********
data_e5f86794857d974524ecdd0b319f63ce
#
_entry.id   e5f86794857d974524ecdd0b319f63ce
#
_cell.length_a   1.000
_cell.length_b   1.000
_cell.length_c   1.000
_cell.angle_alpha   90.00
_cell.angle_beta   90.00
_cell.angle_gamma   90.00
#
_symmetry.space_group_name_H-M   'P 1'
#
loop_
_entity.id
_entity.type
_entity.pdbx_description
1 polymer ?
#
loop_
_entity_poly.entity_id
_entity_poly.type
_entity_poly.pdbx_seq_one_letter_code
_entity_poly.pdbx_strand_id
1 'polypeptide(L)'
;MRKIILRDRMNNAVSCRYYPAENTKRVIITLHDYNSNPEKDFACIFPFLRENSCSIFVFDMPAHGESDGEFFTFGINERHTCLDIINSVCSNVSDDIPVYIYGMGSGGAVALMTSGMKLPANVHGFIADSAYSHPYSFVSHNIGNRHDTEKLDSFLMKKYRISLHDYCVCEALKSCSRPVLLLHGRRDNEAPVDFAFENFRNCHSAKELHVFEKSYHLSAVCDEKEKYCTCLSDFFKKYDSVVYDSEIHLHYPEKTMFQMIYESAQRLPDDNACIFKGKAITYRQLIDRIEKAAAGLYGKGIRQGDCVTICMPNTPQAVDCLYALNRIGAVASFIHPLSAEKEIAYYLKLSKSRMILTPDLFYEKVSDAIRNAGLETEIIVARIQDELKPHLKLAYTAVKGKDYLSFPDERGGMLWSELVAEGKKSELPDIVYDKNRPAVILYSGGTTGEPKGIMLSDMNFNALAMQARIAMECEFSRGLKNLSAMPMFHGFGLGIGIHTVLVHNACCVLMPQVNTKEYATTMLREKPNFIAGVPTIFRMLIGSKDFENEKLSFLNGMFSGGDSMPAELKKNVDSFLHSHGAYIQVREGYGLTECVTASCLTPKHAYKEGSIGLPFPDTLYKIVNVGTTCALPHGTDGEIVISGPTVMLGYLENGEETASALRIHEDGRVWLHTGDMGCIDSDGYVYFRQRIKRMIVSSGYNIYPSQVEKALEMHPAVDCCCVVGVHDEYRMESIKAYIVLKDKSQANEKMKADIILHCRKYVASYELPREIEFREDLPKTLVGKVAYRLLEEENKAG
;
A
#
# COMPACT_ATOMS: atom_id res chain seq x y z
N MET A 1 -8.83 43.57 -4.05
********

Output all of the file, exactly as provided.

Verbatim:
data_e5f86794857d974524ecdd0b319f63ce
#
_entry.id   e5f86794857d974524ecdd0b319f63ce
#
_cell.length_a   1.000
_cell.length_b   1.000
_cell.length_c   1.000
_cell.angle_alpha   90.00
_cell.angle_beta   90.00
_cell.angle_gamma   90.00
#
_symmetry.space_group_name_H-M   'P 1'
#
loop_
_entity.id
_entity.type
_entity.pdbx_description
1 polymer ?
#
loop_
_entity_poly.entity_id
_entity_poly.type
_entity_poly.pdbx_seq_one_letter_code
_entity_poly.pdbx_strand_id
1 'polypeptide(L)'
;MRKIILRDRMNNAVSCRYYPAENTKRVIITLHDYNSNPEKDFACIFPFLRENSCSIFVFDMPAHGESDGEFFTFGINERHTCLDIINSVCSNVSDDIPVYIYGMGSGGAVALMTSGMKLPANVHGFIADSAYSHPYSFVSHNIGNRHDTEKLDSFLMKKYRISLHDYCVCEALKSCSRPVLLLHGRRDNEAPVDFAFENFRNCHSAKELHVFEKSYHLSAVCDEKEKYCTCLSDFFKKYDSVVYDSEIHLHYPEKTMFQMIYESAQRLPDDNACIFKGKAITYRQLIDRIEKAAAGLYGKGIRQGDCVTICMPNTPQAVDCLYALNRIGAVASFIHPLSAEKEIAYYLKLSKSRMILTPDLFYEKVSDAIRNAGLETEIIVARIQDELKPHLKLAYTAVKGKDYLSFPDERGGMLWSELVAEGKKSELPDIVYDKNRPAVILYSGGTTGEPKGIMLSDMNFNALAMQARIAMECEFSRGLKNLSAMPMFHGFGLGIGIHTVLVHNACCVLMPQVNTKEYATTMLREKPNFIAGVPTIFRMLIGSKDFENEKLSFLNGMFSGGDSMPAELKKNVDSFLHSHGAYIQVREGYGLTECVTASCLTPKHAYKEGSIGLPFPDTLYKIVNVGTTCALPHGTDGEIVISGPTVMLGYLENGEETASALRIHEDGRVWLHTGDMGCIDSDGYVYFRQRIKRMIVSSGYNIYPSQVEKALEMHPAVDCCCVVGVHDEYRMESIKAYIVLKDKSQANEKMKADIILHCRKYVASYELPREIEFREDLPKTLVGKVAYRLLEEENKAG
;
A
#
# COMPACT_ATOMS: atom_id res chain seq x y z
N MET A 1 -8.83 43.57 -4.05